Complexity in simple tasks: a qualitative analysis of GPs’ completion of long-term incapacity forms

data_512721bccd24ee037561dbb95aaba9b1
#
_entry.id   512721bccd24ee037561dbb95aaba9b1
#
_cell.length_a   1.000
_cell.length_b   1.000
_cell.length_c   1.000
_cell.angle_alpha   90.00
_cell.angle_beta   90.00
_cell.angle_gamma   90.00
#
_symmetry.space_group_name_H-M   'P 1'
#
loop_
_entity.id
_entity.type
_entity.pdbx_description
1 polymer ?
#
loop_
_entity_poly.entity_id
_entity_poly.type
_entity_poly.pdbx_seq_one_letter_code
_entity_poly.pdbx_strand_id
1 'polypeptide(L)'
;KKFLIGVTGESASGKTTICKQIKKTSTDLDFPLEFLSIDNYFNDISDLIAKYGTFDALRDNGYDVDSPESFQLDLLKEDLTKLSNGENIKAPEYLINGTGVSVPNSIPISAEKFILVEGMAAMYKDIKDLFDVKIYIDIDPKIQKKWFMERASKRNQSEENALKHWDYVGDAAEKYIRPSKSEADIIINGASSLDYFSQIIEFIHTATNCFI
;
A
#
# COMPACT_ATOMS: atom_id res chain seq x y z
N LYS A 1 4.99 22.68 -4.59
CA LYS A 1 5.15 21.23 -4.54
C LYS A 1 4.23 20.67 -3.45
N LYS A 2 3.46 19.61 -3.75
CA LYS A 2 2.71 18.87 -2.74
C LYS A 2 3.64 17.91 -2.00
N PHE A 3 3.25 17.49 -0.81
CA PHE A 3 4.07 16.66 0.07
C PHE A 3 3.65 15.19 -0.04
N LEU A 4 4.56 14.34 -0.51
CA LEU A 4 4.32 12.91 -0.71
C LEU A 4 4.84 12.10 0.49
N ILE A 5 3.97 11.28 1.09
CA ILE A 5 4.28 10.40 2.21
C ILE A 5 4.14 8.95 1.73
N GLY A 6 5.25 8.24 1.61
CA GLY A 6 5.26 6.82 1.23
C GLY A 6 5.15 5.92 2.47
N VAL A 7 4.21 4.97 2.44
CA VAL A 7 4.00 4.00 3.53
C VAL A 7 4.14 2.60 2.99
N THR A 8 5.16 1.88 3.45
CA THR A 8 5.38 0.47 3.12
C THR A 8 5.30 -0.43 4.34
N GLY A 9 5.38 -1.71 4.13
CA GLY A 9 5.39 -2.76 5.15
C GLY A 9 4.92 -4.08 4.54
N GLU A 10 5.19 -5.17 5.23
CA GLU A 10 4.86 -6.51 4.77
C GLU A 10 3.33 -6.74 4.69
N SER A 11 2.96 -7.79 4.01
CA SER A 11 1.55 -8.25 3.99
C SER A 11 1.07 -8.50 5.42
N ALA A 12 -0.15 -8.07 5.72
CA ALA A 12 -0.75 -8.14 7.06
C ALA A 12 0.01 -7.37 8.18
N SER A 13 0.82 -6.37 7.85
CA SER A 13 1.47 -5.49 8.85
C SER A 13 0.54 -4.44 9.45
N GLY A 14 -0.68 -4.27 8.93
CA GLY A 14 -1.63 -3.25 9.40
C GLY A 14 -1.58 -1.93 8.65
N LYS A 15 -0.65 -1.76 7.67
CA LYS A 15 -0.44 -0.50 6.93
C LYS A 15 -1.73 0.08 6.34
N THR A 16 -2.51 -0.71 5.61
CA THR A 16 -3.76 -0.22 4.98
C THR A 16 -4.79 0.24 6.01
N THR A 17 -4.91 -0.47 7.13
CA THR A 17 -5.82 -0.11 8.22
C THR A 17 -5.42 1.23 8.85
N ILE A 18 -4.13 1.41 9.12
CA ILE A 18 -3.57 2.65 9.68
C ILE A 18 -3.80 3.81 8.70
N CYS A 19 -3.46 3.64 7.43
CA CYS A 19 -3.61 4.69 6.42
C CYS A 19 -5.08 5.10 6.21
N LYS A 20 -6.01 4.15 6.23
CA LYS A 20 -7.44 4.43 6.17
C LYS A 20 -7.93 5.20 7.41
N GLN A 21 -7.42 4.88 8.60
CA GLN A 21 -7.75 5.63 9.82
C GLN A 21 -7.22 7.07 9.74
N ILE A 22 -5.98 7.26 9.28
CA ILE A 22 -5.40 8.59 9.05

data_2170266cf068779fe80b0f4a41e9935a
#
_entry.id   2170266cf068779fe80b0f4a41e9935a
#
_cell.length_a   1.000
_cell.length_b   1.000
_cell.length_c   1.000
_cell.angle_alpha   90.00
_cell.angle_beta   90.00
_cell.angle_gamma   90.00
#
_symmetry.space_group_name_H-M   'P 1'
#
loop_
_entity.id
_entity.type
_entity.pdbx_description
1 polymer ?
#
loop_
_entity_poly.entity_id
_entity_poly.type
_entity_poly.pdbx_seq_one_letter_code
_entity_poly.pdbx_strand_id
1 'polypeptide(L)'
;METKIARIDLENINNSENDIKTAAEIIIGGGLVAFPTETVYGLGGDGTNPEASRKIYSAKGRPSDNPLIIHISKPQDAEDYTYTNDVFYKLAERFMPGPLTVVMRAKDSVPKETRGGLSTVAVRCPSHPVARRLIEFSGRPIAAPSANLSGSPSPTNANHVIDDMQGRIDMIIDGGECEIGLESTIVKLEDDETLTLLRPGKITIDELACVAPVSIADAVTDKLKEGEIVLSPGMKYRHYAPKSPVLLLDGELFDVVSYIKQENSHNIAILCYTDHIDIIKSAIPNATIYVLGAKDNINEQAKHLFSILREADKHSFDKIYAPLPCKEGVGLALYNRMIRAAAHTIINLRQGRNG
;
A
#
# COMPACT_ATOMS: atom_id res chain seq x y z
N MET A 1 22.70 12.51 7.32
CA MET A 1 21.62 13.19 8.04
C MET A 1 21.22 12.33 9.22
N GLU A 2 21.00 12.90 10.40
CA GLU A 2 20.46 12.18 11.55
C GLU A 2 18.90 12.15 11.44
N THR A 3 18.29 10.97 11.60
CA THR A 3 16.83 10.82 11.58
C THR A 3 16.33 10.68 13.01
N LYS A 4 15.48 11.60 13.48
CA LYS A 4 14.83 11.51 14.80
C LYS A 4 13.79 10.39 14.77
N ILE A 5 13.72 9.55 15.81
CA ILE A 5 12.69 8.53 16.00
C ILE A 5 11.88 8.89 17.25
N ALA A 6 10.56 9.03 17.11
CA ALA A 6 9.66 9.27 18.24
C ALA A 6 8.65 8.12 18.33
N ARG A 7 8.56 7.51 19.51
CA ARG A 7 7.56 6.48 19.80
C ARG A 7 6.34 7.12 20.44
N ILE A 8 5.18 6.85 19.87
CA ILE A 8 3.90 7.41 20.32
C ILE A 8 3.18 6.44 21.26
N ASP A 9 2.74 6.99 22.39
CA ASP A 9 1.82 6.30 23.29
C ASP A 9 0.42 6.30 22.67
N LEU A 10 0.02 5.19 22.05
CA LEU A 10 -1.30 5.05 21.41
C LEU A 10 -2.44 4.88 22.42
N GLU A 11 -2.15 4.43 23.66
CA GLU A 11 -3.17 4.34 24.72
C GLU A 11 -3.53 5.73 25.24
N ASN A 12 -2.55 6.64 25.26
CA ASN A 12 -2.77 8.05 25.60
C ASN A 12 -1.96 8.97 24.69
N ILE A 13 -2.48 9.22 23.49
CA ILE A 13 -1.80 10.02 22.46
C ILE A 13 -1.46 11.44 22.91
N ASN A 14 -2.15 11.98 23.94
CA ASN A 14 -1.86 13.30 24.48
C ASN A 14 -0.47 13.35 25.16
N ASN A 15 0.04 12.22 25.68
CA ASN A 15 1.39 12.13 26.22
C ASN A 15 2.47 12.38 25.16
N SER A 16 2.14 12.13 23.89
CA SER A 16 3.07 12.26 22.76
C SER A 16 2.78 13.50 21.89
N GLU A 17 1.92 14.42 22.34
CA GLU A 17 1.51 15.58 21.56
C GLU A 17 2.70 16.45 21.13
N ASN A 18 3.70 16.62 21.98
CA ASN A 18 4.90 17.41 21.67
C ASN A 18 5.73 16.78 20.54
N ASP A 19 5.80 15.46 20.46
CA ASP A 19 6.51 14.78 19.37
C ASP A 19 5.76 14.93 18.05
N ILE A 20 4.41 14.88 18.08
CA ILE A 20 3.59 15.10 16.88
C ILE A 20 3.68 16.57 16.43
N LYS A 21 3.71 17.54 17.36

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To explore the factors influencing the completion of the IB113 form for the Department for Work and Pensions (DWP), as an exemplar of how general practitioners (GPs) manage and report patient information to external bodies. In UK, GPs complete IB113 forms for their patients approaching longer-term sickness absence, who may be exempt from the incapacity benefit linked medical examination. The DWP has expressed concerns about the quality of such reports, and GP organizations have raised objections to completing such forms. The content of returned forms is variable, and may be subject to a number of influences. Qualitative interviews with purposive sampling of GPs and practice managers (PMs). Primary Care practices in the North East of England. GPs and PMs were interviewed using a semi-structured topic guide about completing IB113 forms for the DWP about their patients entering long-term incapacity. The transcribed data were analysed thematically using the framework analysis method. Whilst the IB113 appears superficially straightforward to complete, our results demonstrate levels of overlapping complexity that add ranges of subjectivity and selectivity onto factual reporting, including practice protocols, the gathering and managing of information, the doctor–patient relationship, and doctor’s personal views on systems. The recording and reporting of patient related data by GPs is subject to complex influences, which need to be understood and managed to improve the relevance and quality of reports to third parties. © 2009, Cambridge University Press. All rights reserved.
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